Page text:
To the editor:
On Wednesday, Jan. 17, two Riverdalians — Sue Dodell and Danny Guenzburger — joined Jews from across the country in the Rotunda of the U.S. Senate for a sit-in and demonstration to support legislation to give “Dreamers” legal status.
Dreamers were brought to the United States illegally when they were children. The only country they have ever known is the United States, as they lived in their countries of origin for only the first few years of their lives.
They were schooled here, many now serve in the U.S. military. Some are still in college, and some are employed here in the United States. Some have children born here.
President Obama’s executive order permitted Dreamers to stay in the United States, but President Trump rescinded that order. As of this writing, the fate of the Dreamers is tied together with the government shutdown.
Some of the demonstrators sat in a circle in the Rotunda. They sang of hope, strength and protest — in English and in Hebrew. They linked arms. They prayed. They called out to all, “Let my people stay!” They knew they would be arrested.
Other demonstrators, both Jews and Dreamers, stood in the hallways leading to the Rotunda and in the balcony above, choosing to be supporters and not be arrested. Many were members of Bend the Arc, a progressive Jewish organization.
There were Jews of all denominations — Reform, Conservative, Reconstructionist and Orthodox. Some wore prayer shawls, some wore kippot or yarmulkes. The oldest was 78. The youngest was 18.
Why would rabbis and leaders from more than a dozen Jewish organizations be willing to be arrested for the sake of others? Why? Because Jews were once strangers in a new land. Because our grandparents were immigrants. Because it is our moral imperative to fight hatred, xenophobia and racism.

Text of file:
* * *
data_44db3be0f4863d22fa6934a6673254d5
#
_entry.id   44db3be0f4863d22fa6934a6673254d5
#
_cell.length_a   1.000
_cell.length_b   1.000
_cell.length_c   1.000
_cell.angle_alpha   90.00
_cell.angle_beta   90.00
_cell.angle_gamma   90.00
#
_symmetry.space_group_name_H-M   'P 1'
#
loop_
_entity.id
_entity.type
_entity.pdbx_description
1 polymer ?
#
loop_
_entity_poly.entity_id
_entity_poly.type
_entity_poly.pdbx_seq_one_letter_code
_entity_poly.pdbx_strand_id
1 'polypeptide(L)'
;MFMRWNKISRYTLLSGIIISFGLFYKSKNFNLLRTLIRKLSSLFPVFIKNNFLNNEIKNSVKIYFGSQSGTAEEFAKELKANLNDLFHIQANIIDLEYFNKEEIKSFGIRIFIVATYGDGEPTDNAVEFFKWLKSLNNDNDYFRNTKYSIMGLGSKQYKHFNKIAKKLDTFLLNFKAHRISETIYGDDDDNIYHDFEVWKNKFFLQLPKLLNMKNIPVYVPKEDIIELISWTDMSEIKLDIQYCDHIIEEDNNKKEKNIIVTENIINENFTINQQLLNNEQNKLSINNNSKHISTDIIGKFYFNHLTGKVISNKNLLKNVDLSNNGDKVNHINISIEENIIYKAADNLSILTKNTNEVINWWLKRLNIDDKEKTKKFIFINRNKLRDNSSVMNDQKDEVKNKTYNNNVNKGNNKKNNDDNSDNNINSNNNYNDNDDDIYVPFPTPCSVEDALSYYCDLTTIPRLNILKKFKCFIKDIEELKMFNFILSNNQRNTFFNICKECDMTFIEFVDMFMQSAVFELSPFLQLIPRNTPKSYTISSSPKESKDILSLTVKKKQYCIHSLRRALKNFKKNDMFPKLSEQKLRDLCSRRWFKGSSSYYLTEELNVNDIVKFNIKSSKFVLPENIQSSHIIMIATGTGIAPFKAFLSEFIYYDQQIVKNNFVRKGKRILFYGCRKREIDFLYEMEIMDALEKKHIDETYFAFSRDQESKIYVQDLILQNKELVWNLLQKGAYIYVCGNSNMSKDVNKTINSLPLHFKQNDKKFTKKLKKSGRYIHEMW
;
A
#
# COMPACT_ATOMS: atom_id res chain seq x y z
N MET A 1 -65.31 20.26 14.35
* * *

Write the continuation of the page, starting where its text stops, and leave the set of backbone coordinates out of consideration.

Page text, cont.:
Because, in the words of one of the women in last year’s Women’s March, “This is what I learned in Hebrew School.”
For these Jewish demonstrators, the passage of legislation to protect Dreamers is what Jews ought to do for our fellow Americans. Bend the Arc and other Jewish organizations do not seek to lead the way, but rather to follow the lead of immigrant groups like United We Dream and CASA.
At the end of the day of the demonstration, when the immigrant groups and the Jewish demonstrators came together to evaluate the action, the question was asked, “Why would you do this for us?”
Why? Because together, we are the country.
Deborah Schiavo, Sue Ellen Dodell, Danny Guenzburger
The authors are writing on behalf of Bend the Arc in Riverdale.
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